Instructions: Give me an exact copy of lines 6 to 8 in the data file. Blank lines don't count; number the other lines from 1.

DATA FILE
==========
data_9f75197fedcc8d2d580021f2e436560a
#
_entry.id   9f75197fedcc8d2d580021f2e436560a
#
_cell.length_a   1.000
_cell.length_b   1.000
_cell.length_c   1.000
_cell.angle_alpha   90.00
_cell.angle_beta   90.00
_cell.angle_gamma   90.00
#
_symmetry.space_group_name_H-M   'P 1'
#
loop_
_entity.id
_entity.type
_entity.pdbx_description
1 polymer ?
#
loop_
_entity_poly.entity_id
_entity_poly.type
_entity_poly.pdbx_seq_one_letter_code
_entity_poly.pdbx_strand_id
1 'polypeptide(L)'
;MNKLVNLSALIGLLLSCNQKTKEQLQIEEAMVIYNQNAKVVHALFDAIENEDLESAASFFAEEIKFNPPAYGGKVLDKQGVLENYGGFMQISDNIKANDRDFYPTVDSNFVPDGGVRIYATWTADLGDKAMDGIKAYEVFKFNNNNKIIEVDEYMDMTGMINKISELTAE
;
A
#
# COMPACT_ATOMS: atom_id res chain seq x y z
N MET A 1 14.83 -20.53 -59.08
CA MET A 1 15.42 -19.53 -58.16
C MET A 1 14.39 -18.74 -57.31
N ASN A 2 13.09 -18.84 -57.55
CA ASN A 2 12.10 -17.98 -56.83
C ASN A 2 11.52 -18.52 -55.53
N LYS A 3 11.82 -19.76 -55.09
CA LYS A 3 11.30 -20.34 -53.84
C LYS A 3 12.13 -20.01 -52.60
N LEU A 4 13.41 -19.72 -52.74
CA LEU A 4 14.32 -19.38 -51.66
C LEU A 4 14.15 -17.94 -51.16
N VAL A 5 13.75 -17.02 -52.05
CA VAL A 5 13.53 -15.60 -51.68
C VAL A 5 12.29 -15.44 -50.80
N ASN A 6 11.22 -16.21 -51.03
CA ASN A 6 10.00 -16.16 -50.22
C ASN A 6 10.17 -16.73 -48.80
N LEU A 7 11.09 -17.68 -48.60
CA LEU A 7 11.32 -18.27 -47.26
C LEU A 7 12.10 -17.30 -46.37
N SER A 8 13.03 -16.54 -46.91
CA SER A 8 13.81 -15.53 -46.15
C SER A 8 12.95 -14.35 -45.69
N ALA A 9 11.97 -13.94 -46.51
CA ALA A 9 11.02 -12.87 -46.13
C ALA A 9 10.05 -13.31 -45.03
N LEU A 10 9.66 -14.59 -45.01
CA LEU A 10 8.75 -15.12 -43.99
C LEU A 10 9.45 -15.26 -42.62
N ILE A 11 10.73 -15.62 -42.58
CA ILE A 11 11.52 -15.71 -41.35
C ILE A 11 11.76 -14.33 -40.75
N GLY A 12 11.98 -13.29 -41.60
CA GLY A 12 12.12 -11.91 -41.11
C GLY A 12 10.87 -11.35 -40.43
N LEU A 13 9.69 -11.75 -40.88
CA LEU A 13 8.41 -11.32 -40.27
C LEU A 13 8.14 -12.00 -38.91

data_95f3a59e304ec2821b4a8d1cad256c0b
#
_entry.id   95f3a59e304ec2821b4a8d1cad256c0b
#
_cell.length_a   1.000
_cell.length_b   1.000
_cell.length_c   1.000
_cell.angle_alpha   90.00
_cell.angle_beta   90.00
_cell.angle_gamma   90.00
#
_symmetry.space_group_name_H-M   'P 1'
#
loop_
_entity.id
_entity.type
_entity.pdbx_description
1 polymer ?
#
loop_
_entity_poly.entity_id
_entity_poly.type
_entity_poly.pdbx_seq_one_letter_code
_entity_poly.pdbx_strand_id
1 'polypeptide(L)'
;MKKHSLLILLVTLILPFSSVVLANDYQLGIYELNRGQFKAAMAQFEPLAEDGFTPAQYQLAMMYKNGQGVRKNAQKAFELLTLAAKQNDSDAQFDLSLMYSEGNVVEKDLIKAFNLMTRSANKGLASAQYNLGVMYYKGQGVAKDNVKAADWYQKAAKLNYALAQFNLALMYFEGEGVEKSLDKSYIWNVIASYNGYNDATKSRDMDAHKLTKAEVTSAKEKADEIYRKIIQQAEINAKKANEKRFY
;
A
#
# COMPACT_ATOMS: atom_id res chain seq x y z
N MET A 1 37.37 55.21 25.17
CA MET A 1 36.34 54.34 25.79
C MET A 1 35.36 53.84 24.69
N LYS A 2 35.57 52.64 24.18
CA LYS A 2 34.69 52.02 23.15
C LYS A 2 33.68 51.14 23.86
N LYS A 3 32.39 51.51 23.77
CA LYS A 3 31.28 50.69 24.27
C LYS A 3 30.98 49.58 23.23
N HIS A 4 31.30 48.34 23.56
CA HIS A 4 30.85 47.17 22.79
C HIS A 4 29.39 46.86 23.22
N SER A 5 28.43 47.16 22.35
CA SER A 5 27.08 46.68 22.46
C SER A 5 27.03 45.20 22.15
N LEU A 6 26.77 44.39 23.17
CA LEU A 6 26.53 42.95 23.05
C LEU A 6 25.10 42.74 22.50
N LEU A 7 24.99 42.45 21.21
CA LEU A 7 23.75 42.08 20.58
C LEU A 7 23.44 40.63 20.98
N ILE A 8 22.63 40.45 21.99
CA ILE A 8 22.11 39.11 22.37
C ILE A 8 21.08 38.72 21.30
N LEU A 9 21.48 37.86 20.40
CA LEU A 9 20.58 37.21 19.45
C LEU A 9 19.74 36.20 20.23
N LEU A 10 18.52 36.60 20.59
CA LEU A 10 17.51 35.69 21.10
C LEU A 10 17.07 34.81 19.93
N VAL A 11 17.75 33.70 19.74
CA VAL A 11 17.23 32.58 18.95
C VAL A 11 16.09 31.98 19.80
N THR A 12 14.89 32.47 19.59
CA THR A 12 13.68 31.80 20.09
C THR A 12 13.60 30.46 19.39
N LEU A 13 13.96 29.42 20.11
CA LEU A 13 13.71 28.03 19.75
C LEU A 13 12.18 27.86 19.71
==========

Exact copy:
_cell.length_b   1.000
_cell.length_c   1.000
_cell.angle_alpha   90.00